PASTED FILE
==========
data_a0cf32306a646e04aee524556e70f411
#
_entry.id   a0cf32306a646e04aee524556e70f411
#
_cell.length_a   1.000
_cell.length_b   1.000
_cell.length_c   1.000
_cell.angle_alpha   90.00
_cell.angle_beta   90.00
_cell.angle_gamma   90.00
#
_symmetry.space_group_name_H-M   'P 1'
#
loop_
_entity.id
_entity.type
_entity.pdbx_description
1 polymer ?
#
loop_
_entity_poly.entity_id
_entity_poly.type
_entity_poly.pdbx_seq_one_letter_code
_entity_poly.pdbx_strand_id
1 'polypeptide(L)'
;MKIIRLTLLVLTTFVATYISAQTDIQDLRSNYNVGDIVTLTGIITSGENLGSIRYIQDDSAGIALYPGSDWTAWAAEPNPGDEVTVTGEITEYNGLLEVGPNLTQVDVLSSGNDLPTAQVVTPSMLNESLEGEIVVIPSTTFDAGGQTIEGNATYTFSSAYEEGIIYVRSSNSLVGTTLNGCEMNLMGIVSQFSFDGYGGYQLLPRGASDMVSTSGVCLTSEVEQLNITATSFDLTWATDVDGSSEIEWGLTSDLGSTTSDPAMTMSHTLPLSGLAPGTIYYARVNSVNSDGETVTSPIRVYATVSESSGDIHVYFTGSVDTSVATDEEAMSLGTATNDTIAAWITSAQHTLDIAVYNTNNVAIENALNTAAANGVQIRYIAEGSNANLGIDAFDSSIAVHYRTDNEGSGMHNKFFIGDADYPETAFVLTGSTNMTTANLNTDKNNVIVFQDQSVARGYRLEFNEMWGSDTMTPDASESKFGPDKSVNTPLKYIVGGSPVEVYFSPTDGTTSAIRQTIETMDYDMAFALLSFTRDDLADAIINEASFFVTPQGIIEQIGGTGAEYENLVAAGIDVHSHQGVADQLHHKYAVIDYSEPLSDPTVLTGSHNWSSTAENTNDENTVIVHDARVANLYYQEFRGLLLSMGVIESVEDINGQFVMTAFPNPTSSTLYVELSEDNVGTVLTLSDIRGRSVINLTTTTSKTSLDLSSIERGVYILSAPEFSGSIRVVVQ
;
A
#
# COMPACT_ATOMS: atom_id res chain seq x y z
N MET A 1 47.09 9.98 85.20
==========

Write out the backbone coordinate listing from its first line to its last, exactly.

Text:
data_a0cf32306a646e04aee524556e70f411
#
_entry.id   a0cf32306a646e04aee524556e70f411
#
_cell.length_a   1.000
_cell.length_b   1.000
_cell.length_c   1.000
_cell.angle_alpha   90.00
_cell.angle_beta   90.00
_cell.angle_gamma   90.00
#
_symmetry.space_group_name_H-M   'P 1'
#
loop_
_entity.id
_entity.type
_entity.pdbx_description
1 polymer ?
#
loop_
_entity_poly.entity_id
_entity_poly.type
_entity_poly.pdbx_seq_one_letter_code
_entity_poly.pdbx_strand_id
1 'polypeptide(L)'
;MKIIRLTLLVLTTFVATYISAQTDIQDLRSNYNVGDIVTLTGIITSGENLGSIRYIQDDSAGIALYPGSDWTAWAAEPNPGDEVTVTGEITEYNGLLEVGPNLTQVDVLSSGNDLPTAQVVTPSMLNESLEGEIVVIPSTTFDAGGQTIEGNATYTFSSAYEEGIIYVRSSNSLVGTTLNGCEMNLMGIVSQFSFDGYGGYQLLPRGASDMVSTSGVCLTSEVEQLNITATSFDLTWATDVDGSSEIEWGLTSDLGSTTSDPAMTMSHTLPLSGLAPGTIYYARVNSVNSDGETVTSPIRVYATVSESSGDIHVYFTGSVDTSVATDEEAMSLGTATNDTIAAWITSAQHTLDIAVYNTNNVAIENALNTAAANGVQIRYIAEGSNANLGIDAFDSSIAVHYRTDNEGSGMHNKFFIGDADYPETAFVLTGSTNMTTANLNTDKNNVIVFQDQSVARGYRLEFNEMWGSDTMTPDASESKFGPDKSVNTPLKYIVGGSPVEVYFSPTDGTTSAIRQTIETMDYDMAFALLSFTRDDLADAIINEASFFVTPQGIIEQIGGTGAEYENLVAAGIDVHSHQGVADQLHHKYAVIDYSEPLSDPTVLTGSHNWSSTAENTNDENTVIVHDARVANLYYQEFRGLLLSMGVIESVEDINGQFVMTAFPNPTSSTLYVELSEDNVGTVLTLSDIRGRSVINLTTTTSKTSLDLSSIERGVYILSAPEFSGSIRVVVQ
;
A
#
# COMPACT_ATOMS: atom_id res chain seq x y z
N MET A 1 47.09 9.98 85.20